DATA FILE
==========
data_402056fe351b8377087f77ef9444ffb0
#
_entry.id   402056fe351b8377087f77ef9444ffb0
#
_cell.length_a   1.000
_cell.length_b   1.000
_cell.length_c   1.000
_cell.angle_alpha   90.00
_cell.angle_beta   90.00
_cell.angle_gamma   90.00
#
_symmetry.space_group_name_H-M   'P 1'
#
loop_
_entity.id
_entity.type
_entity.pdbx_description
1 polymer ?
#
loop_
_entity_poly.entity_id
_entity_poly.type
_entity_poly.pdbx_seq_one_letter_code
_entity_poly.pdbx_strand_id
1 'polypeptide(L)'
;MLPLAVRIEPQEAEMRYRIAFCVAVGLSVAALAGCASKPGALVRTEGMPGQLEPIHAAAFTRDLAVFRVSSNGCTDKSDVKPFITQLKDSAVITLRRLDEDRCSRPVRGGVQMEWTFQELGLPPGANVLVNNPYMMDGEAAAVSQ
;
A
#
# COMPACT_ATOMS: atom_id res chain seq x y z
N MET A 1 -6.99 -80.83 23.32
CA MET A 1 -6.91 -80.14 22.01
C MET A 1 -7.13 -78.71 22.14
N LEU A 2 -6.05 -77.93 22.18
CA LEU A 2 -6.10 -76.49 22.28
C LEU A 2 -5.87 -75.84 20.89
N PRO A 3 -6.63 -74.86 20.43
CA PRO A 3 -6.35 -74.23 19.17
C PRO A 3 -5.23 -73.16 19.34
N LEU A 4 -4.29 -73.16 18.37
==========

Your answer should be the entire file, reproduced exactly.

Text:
data_402056fe351b8377087f77ef9444ffb0
#
_entry.id   402056fe351b8377087f77ef9444ffb0
#
_cell.length_a   1.000
_cell.length_b   1.000
_cell.length_c   1.000
_cell.angle_alpha   90.00
_cell.angle_beta   90.00
_cell.angle_gamma   90.00
#
_symmetry.space_group_name_H-M   'P 1'
#
loop_
_entity.id
_entity.type
_entity.pdbx_description
1 polymer ?
#
loop_
_entity_poly.entity_id
_entity_poly.type
_entity_poly.pdbx_seq_one_letter_code
_entity_poly.pdbx_strand_id
1 'polypeptide(L)'
;MLPLAVRIEPQEAEMRYRIAFCVAVGLSVAALAGCASKPGALVRTEGMPGQLEPIHAAAFTRDLAVFRVSSNGCTDKSDVKPFITQLKDSAVITLRRLDEDRCSRPVRGGVQMEWTFQELGLPPGANVLVNNPYMMDGEAAAVSQ
;
A
#
# COMPACT_ATOMS: atom_id res chain seq x y z
N MET A 1 -6.99 -80.83 23.32
CA MET A 1 -6.91 -80.14 22.01
C MET A 1 -7.13 -78.71 22.14
N LEU A 2 -6.05 -77.93 22.18
CA LEU A 2 -6.10 -76.49 22.28
C LEU A 2 -5.87 -75.84 20.89
N PRO A 3 -6.63 -74.86 20.43
CA PRO A 3 -6.35 -74.23 19.17
C PRO A 3 -5.23 -73.16 19.34
N LEU A 4 -4.29 -73.16 18.37